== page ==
Oestrogen dominance, high oestrogen levels with adverse health effects (especially increased risk of breast cancer), is a serious problem today. Oestrogen dominance does not result from increased oestrogen levels alone; it is also due to high or low levels of other hormones, environmental factors and medical conditions. The foods that increase oestrogen levels and contribute to oestrogen dominance are generally unhealthy choices: processed and refined foods, sugary and fatty foods, alcohol and caffeine.
Foods that contain natural oestrogen or phytoestrogens may help to reduce oestrogen levels in the body, according to Cornell University. These phytoestrogens compete with the body's oestrogen for receptor sites in the body. Low-fat and high-fibre diets also seem to decrease oestrogen levels in the body.
Obesity increases oestrogen levels in the body, so avoiding exercise and eating unhealthy choices will increase your oestrogen levels.
Animal Meats and Added Hormones
Eating a large amount of animal meats and products may increase oestrogen levels. Animal meats don't contain fibre, and fibre is necessary for the disposal of excess oestrogen in the body, according to the Physicians Committee for Responsible Medicine (PCRM). A diet heavy in animal meats and dairy can cause waste oestrogen to recirculate in the blood.
Animal products can increase oestrogen levels in another way. Many commercial livestock are treated with growth hormones, points out naturopath Marcelle Pick of Women to Women. These oestrogen-mimickers can disrupt proper oestrogen levels in the body.
Fat and Carbs
Fat in the diet and body fat can both increase oestrogen levels. Fat contains an enzyme that converts compounds to oestrogen in the body, writes Dr. Lan. Cutting your fat intake by half can lower your oestrogen levels by 20 per cent, reports PCRM.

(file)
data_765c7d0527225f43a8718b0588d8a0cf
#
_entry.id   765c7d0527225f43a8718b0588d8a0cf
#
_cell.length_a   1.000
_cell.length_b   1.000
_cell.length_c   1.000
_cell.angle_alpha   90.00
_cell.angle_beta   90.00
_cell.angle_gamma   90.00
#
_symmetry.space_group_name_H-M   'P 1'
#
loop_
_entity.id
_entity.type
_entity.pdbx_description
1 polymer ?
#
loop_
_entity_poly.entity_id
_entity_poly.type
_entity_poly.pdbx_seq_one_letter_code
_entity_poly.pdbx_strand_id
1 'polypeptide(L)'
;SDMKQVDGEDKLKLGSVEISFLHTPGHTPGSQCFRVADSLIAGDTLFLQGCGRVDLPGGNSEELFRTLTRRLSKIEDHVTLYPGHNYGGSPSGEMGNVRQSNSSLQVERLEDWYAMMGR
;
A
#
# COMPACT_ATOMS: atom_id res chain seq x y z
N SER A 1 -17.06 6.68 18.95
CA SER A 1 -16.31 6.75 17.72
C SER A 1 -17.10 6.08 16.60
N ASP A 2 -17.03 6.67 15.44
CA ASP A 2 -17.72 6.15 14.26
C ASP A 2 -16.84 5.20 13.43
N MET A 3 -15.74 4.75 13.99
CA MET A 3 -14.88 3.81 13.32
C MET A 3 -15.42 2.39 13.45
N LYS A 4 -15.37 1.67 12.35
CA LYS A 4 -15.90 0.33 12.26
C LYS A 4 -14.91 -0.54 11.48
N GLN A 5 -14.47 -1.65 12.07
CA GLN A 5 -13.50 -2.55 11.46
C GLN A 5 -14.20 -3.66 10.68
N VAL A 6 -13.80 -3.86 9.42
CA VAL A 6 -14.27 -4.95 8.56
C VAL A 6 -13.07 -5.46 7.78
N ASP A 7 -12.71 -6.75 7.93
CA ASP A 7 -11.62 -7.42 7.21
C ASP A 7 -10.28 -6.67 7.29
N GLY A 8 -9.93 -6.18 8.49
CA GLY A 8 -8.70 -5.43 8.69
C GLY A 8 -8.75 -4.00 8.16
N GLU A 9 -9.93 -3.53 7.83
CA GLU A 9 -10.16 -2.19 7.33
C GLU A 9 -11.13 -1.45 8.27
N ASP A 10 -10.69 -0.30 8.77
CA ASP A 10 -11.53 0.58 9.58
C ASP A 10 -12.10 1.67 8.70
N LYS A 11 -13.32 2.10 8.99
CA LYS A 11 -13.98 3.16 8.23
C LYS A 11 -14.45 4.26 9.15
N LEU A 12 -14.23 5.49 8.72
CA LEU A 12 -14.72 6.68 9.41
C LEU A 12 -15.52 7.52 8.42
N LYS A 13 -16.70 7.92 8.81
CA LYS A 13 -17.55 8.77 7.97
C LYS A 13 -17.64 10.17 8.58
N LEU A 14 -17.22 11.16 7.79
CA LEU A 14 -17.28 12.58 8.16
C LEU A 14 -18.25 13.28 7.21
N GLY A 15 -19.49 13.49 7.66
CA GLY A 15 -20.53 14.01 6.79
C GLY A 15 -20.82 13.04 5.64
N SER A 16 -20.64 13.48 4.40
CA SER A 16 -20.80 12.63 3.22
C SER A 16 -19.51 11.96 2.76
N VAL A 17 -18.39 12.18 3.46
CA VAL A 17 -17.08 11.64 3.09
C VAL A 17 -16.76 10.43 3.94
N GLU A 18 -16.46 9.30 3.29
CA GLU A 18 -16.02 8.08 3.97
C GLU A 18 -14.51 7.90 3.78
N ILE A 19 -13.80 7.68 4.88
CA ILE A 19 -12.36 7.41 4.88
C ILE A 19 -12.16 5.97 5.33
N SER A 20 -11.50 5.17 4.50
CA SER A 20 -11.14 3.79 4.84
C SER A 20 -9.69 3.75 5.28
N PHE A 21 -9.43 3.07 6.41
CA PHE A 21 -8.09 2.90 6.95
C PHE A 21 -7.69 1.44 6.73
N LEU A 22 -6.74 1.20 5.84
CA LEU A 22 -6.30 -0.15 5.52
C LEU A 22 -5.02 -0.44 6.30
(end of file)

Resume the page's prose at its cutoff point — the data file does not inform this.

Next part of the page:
Weight gain can increase cancer risk. After menopause, a woman's main oestrogen source is her body fat. Women who switch to low-fat and low-refined-carb diets lower their oestrogen and progesterone levels, reports Dr. Lan.
Treated Fruits and Vegetables
Most commercial fruits and vegetables are treated with pesticides. These pesticides act as environmental oestrogen or xenoestrogen that can mimic the body's oestrogen and increase overall oestrogen levels. Several pesticides act in this manner, reports Cornell University. The average American consumes as much as a pound or more of pesticides in their food every year, according to Marcelle Pick. Dr. Lan writes that it is estimated that we ingest illegal or banned pesticides at least 75 times a year.
Processed and Refined Foods
Eating processed and refined foods can increase oestrogen levels in a number of ways. Processed and refined foods contain very little fibre, which is necessary to eliminate excess oestrogen and control weight. These foods are generally high in fat and sugar and low in vital nutrients that help the liver to process oestrogen.
Processed and refined foods also contain food additives and preservatives that can increase oestrogen levels, and many chemicals can still affect oestrogen levels indirectly, reports Cornell University.
Italian researchers took a look at common food additives and their oestrogenic effects in a study published in the 2009 "Chemical Research in Toxicology." The researchers found that two commonly used additives, propyl gallate and 4-hexyl resorcinol, exhibit significant oestrogenic activity. Propyl gallate is used to keep fats and oils from spoiling and 4-hexyl resorcinol prevents discolouration in seafood.
More than 3,000 food additives are used in the US today; none are tested by the FDA for their oestrogenic effects according to Environmental News Today. Researchers point out that considering the amount of food additives consumed today, it's important to know which compounds may increase oestrogen levels and to know how many different additives in our food may combine to heighten effects.
Alcohol and Caffeine
It still isn't clear whether or not alcohol directly increases oestrogen levels in the body, but alcohol use has been linked to increased risk of breast cancer, according to Cornell University. Drinking alcohol may increase the amount of circulating oestrogen in the body, and so lead to increased cancer risk.
Caffeine consumption is independently correlated with increased oestrogen levels, according to Dr. Michael Lam in his Internet article, "Estrogen Dominance: The Silent Epidemic." Lam reports that women who consume 500 milligrams or more of caffeine every day have 70 per cent higher oestrogen levels than women who take in less than 100 milligrams per day.